VISA has found a perfect use case for genAI fighting fraud in their new score. The VAAI score can provide a risk assessment within 20 milliseconds of a transaction being processed, analyzing over 182 risk attributes to determine the likelihood of fraud. Developed from an analysis of over 15 billion VisaNet transactions, the score is equipped with six times more features than previous models, significantly enhancing its capability to identify suspicious activities. It’s also showing the potential to reduce false positives by 85%By combining gen AI and machine learning techniques, the VAAI score will constantly learn and help VISA Security identify when attackers attempt to bypass CNP security safeguards.   

In total, VISA has invested over $10 billion in AI, machine learning, and related technologies to enhance fraud prevention and network security. Investments in VAAI and its related tools have helped VISA block $40 billion in fraudulent activity in a single year.

The challenge is scaling up real-time accuracy and speed to defeat fraud

Jabbara says VisaNet relies on ISO standards for integrating with its many partners and merchants at scale to share VAAI scores in an attempt to shut down attackers launching enumeration attacks. “We provide the VAAI Score within the transaction message itself,” Jabbara told VentureBeat. “There’s a specific field where we inject that score, and then clients themselves can build rules on that score, depending on their risk appetite and the operational playbooks that they have in-house,” he explained.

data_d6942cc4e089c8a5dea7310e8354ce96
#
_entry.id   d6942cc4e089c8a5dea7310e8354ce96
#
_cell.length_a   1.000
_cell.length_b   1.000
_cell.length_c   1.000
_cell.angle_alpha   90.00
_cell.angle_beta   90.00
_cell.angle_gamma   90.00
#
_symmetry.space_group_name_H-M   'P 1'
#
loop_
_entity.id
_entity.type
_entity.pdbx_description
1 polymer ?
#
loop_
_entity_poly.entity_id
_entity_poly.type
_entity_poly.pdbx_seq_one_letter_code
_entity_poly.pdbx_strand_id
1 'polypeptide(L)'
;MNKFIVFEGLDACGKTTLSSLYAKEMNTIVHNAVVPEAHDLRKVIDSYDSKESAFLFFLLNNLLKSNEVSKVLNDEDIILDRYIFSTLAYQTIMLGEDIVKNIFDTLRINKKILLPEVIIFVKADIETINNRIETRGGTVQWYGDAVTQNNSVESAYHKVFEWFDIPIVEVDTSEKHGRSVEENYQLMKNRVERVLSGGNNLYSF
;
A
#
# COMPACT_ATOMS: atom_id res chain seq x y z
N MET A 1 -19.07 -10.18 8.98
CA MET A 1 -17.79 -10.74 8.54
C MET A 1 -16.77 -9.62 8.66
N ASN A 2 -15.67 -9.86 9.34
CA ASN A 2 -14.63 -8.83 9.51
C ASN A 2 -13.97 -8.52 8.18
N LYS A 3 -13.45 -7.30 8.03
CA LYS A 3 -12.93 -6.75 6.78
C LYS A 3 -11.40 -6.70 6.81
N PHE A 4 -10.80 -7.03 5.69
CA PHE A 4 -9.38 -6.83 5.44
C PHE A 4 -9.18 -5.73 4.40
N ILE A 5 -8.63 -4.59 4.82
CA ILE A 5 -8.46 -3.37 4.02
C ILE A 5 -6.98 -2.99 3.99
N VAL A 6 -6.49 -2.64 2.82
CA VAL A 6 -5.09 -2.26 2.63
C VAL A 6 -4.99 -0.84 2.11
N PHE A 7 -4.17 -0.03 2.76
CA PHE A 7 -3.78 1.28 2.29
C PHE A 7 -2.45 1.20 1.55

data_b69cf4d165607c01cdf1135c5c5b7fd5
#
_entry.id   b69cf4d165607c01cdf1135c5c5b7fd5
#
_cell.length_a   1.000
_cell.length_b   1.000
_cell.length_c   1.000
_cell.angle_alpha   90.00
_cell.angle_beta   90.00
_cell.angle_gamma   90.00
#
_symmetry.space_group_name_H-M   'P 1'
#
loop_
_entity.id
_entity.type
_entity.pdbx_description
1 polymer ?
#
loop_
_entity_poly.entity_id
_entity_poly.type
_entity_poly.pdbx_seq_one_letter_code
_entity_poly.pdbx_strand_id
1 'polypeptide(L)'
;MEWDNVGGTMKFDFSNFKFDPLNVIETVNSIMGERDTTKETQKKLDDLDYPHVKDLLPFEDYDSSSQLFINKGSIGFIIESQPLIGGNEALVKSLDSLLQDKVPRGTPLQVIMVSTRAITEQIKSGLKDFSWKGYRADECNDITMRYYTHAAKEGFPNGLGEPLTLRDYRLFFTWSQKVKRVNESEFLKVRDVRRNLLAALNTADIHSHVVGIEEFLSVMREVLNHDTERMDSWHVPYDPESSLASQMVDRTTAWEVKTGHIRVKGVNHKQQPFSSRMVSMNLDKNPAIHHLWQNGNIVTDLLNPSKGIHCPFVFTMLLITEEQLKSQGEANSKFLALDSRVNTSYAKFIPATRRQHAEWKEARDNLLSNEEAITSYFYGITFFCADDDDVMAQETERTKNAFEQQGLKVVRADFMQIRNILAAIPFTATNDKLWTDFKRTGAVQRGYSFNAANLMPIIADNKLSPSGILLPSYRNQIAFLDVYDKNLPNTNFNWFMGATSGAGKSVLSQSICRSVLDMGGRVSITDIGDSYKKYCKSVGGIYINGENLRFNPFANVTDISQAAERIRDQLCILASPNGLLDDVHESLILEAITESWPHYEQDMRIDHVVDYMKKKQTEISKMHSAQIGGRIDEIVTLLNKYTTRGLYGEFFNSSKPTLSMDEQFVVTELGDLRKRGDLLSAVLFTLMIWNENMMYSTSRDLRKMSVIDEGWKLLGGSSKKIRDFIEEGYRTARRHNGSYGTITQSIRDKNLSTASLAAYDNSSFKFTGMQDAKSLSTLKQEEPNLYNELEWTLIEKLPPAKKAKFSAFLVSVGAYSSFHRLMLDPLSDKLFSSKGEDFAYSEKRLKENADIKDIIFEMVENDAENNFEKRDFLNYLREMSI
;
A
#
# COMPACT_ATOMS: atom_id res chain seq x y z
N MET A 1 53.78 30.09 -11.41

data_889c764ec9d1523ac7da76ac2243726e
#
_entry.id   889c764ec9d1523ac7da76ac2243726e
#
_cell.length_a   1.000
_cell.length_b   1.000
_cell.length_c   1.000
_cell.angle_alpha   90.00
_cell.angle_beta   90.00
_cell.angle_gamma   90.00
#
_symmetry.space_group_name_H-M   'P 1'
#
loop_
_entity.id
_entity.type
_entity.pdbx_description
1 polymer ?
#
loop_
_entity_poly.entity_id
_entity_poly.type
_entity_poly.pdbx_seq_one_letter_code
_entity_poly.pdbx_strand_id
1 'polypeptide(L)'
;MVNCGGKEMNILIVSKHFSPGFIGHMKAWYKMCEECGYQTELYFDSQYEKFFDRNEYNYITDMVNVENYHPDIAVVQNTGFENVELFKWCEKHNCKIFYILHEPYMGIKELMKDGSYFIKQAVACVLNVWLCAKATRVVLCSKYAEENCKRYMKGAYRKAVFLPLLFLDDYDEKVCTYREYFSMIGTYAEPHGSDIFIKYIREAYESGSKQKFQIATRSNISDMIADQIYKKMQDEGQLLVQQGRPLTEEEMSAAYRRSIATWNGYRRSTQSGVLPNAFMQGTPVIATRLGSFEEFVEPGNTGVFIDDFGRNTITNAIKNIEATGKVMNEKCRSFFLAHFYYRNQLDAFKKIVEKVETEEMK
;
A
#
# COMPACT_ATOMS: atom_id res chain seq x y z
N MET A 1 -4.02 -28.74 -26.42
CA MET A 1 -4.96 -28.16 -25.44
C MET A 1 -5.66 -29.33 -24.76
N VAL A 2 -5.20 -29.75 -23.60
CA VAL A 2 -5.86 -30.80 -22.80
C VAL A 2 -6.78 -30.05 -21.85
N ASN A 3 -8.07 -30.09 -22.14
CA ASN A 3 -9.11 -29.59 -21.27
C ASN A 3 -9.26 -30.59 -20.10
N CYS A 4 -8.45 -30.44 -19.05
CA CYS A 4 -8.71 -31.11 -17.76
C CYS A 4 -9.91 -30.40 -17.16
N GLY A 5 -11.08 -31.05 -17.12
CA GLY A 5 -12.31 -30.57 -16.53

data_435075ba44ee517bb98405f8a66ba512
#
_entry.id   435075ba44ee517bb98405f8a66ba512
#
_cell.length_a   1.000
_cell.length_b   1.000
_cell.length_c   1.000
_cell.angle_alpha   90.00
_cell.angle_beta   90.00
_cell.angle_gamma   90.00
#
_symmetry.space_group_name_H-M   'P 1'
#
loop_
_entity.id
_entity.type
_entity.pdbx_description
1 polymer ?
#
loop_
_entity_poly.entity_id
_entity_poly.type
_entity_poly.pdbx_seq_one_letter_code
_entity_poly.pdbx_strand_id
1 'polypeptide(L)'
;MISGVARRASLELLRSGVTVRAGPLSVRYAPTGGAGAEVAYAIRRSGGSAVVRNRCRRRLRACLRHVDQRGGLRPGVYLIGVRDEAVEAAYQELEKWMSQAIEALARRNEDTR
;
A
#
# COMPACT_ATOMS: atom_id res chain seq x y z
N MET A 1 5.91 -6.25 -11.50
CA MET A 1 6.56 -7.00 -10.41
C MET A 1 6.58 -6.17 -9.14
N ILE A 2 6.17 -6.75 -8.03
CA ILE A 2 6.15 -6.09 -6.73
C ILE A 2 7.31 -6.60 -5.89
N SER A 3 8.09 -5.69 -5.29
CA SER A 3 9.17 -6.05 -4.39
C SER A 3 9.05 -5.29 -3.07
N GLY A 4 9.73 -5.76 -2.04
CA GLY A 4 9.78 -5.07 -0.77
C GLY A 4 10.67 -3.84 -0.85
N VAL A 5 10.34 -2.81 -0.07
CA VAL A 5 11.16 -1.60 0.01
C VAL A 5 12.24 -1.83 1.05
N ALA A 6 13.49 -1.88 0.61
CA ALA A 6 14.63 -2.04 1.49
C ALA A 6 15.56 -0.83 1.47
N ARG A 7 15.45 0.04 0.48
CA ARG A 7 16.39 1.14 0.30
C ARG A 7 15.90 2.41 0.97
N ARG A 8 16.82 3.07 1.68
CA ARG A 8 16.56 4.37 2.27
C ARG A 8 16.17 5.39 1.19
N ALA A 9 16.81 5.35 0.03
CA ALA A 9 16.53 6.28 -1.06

Providing real-time risk assessment scores is a rapidly innovating area of fraud detection. “Companies need to evaluate fraud risk throughout the entire customer journey,” Van de Weyer told VentureBeat. Telesign is going all-in on AI and machine learning to also take on this challenge.  

“At Telesign, our Intelligence API makes it easy to understand the risks and the reasons behind it. We identify red flags based on patterns from phone number activity, email, IP addresses, and more. Intelligence looks for anomalous behavior by analyzing call velocity, duration, call patterns, and usage to help flag risky numbers,” Van de Weyer said. “This process informs the risk recommendation and score that we provide, which can be used by a customer to better understand when to step up their authentication processes.”